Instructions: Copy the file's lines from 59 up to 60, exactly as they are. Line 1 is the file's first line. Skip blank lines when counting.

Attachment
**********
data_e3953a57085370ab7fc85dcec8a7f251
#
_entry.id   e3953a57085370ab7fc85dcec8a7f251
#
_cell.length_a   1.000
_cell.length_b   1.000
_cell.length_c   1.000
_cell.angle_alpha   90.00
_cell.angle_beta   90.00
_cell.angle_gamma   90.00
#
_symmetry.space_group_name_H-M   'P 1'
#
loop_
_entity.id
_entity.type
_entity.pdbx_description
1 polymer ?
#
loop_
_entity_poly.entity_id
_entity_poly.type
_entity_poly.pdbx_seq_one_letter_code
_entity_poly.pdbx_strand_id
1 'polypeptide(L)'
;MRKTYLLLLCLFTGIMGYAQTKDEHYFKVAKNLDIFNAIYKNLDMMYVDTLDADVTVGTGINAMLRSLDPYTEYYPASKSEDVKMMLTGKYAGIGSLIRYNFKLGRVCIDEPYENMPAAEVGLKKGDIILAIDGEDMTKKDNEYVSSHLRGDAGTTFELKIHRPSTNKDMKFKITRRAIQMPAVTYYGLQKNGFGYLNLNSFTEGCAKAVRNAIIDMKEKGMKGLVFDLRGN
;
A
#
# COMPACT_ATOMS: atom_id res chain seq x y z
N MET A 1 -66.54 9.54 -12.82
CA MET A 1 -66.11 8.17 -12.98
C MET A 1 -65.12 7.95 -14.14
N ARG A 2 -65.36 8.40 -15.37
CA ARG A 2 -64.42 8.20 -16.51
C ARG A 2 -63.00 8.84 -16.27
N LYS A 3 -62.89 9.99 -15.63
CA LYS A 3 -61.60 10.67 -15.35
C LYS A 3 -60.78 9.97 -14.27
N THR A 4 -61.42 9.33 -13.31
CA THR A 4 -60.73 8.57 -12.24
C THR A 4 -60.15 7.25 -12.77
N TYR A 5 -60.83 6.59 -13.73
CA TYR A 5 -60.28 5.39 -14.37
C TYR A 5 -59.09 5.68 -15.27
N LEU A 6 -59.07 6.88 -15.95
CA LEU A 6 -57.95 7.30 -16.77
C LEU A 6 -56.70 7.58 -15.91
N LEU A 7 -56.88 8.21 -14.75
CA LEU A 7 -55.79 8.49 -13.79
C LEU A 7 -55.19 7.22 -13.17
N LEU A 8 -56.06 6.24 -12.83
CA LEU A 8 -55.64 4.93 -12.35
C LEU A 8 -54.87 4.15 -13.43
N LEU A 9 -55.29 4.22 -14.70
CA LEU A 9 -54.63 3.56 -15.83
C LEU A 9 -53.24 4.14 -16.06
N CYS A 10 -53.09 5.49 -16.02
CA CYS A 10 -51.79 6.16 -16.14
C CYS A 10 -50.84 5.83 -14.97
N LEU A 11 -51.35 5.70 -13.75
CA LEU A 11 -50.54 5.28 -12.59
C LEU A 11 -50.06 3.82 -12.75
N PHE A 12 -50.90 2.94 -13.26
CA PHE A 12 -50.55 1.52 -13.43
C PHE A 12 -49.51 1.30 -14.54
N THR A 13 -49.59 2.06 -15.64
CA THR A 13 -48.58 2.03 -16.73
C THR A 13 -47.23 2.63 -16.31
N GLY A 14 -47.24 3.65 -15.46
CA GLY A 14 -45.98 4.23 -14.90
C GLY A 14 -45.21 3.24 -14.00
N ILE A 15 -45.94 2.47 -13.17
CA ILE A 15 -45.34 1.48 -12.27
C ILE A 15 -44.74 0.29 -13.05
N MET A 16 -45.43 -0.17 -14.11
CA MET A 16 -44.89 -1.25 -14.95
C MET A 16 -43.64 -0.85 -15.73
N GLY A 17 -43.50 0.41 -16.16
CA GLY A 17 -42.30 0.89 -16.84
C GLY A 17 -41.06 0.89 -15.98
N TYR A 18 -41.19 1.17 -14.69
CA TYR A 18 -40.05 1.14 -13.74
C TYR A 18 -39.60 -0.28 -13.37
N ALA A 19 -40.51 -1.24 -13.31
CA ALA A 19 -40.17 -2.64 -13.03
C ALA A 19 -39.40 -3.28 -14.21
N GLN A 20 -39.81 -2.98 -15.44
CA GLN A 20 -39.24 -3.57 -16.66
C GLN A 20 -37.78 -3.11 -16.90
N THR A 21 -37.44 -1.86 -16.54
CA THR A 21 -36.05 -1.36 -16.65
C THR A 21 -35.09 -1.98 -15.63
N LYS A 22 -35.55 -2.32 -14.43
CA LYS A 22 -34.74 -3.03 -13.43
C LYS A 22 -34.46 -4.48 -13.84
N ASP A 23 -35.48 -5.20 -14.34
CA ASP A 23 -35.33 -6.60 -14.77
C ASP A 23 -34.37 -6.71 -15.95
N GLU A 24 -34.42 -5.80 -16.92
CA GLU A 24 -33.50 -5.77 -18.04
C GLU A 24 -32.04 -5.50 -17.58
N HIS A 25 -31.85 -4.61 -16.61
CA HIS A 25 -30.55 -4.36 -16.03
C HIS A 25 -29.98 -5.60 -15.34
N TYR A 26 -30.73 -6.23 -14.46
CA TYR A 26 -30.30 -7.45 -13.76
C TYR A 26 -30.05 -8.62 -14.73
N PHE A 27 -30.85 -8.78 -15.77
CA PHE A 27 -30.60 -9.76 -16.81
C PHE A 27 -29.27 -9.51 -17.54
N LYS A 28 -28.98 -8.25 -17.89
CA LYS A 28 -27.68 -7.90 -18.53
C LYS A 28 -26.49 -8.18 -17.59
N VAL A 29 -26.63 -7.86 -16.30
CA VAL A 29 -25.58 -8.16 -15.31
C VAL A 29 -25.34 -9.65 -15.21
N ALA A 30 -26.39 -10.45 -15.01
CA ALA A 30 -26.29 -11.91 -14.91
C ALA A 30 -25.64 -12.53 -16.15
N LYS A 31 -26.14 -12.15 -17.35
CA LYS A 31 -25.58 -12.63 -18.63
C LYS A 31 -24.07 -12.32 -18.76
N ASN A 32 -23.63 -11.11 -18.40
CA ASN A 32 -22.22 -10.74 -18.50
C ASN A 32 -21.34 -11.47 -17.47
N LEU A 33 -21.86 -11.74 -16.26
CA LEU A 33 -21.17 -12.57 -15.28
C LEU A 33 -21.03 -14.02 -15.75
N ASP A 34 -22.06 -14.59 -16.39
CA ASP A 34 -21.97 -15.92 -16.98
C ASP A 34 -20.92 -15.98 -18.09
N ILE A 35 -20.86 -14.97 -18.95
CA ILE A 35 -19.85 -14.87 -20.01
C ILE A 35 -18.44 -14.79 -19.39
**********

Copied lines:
CA CYS A 10 -51.79 6.16 -16.14
C CYS A 10 -50.84 5.83 -14.97